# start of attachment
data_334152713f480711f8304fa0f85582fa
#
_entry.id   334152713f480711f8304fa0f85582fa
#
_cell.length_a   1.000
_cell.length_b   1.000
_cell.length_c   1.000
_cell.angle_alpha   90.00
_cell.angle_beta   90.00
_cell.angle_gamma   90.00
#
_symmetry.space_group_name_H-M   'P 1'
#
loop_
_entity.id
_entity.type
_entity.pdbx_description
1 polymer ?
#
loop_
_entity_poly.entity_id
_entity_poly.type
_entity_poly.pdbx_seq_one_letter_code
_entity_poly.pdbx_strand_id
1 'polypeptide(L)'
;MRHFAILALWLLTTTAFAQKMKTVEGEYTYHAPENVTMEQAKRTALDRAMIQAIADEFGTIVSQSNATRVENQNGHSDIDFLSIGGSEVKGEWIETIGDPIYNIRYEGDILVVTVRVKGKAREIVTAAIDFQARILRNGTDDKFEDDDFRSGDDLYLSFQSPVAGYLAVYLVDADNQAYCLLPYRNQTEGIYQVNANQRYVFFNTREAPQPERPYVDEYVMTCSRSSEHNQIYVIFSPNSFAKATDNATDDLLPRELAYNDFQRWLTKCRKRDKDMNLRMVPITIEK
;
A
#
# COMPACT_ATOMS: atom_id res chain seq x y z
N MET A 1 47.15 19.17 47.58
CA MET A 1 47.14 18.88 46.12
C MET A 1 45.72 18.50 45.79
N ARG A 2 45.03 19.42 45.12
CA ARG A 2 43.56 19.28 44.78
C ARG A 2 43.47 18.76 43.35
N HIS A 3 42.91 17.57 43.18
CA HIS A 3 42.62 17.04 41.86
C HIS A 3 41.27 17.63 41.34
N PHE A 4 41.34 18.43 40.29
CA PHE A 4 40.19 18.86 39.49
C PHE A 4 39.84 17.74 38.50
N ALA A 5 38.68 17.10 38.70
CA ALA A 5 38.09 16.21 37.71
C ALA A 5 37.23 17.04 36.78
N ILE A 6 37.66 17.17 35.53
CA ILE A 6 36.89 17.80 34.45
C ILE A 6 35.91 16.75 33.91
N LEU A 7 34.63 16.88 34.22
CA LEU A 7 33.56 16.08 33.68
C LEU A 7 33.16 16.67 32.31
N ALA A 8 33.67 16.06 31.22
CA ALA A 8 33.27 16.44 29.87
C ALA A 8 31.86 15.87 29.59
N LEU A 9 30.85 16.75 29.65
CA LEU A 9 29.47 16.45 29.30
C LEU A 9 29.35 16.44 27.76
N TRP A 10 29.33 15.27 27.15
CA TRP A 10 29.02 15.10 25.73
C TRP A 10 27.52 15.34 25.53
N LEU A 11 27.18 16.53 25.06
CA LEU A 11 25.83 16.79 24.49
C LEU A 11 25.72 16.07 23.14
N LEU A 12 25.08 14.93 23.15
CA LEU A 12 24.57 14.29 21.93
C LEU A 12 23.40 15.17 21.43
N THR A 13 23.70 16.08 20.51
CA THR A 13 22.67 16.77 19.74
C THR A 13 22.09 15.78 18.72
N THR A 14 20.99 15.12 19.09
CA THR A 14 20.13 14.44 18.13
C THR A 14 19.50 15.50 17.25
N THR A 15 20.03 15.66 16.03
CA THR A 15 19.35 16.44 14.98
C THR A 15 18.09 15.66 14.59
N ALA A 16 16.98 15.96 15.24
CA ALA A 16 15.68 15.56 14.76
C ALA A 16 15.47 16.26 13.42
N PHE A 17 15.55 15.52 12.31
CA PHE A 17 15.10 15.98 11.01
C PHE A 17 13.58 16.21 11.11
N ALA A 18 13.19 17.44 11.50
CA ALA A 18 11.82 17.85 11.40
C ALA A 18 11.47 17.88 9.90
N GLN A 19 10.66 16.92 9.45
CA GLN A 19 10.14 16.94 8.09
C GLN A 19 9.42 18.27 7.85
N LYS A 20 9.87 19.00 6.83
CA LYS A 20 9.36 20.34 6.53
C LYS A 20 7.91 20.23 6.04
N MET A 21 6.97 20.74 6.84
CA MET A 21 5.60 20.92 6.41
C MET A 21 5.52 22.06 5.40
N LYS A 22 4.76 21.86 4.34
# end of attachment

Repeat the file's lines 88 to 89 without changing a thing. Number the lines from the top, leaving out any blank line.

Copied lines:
N LYS A 20 9.87 19.00 6.83
CA LYS A 20 9.36 20.34 6.53